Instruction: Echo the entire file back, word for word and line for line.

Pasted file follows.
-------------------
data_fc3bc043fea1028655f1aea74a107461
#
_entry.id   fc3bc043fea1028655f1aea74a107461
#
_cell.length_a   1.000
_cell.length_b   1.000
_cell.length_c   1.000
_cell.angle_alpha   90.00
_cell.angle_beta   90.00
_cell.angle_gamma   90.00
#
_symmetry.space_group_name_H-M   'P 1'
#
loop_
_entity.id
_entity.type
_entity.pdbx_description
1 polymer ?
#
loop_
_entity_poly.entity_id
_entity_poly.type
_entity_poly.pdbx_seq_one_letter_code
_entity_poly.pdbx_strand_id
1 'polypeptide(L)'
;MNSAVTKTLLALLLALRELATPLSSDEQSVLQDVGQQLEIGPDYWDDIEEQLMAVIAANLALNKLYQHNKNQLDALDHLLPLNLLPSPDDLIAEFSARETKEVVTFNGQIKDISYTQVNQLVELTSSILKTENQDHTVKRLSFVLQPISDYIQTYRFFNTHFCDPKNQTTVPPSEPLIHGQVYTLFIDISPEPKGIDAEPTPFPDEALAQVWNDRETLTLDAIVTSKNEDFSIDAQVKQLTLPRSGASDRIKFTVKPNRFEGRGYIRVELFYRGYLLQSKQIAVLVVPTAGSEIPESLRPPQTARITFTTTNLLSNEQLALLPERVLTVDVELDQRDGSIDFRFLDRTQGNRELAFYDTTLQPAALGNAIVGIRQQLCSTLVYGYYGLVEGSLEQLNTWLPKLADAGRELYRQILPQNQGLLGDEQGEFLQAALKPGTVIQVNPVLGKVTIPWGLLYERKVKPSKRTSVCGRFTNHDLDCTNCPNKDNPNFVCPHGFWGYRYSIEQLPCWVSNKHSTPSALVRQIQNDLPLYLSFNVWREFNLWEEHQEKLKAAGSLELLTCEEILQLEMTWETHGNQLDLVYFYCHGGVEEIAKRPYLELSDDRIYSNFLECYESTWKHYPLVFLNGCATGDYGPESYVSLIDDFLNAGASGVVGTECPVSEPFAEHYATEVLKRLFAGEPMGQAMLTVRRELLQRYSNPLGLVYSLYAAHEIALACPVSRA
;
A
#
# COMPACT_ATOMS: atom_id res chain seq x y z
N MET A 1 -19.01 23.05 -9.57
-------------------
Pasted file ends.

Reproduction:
data_fc3bc043fea1028655f1aea74a107461
#
_entry.id   fc3bc043fea1028655f1aea74a107461
#
_cell.length_a   1.000
_cell.length_b   1.000
_cell.length_c   1.000
_cell.angle_alpha   90.00
_cell.angle_beta   90.00
_cell.angle_gamma   90.00
#
_symmetry.space_group_name_H-M   'P 1'
#
loop_
_entity.id
_entity.type
_entity.pdbx_description
1 polymer ?
#
loop_
_entity_poly.entity_id
_entity_poly.type
_entity_poly.pdbx_seq_one_letter_code
_entity_poly.pdbx_strand_id
1 'polypeptide(L)'
;MNSAVTKTLLALLLALRELATPLSSDEQSVLQDVGQQLEIGPDYWDDIEEQLMAVIAANLALNKLYQHNKNQLDALDHLLPLNLLPSPDDLIAEFSARETKEVVTFNGQIKDISYTQVNQLVELTSSILKTENQDHTVKRLSFVLQPISDYIQTYRFFNTHFCDPKNQTTVPPSEPLIHGQVYTLFIDISPEPKGIDAEPTPFPDEALAQVWNDRETLTLDAIVTSKNEDFSIDAQVKQLTLPRSGASDRIKFTVKPNRFEGRGYIRVELFYRGYLLQSKQIAVLVVPTAGSEIPESLRPPQTARITFTTTNLLSNEQLALLPERVLTVDVELDQRDGSIDFRFLDRTQGNRELAFYDTTLQPAALGNAIVGIRQQLCSTLVYGYYGLVEGSLEQLNTWLPKLADAGRELYRQILPQNQGLLGDEQGEFLQAALKPGTVIQVNPVLGKVTIPWGLLYERKVKPSKRTSVCGRFTNHDLDCTNCPNKDNPNFVCPHGFWGYRYSIEQLPCWVSNKHSTPSALVRQIQNDLPLYLSFNVWREFNLWEEHQEKLKAAGSLELLTCEEILQLEMTWETHGNQLDLVYFYCHGGVEEIAKRPYLELSDDRIYSNFLECYESTWKHYPLVFLNGCATGDYGPESYVSLIDDFLNAGASGVVGTECPVSEPFAEHYATEVLKRLFAGEPMGQAMLTVRRELLQRYSNPLGLVYSLYAAHEIALACPVSRA
;
A
#
# COMPACT_ATOMS: atom_id res chain seq x y z
N MET A 1 -19.01 23.05 -9.57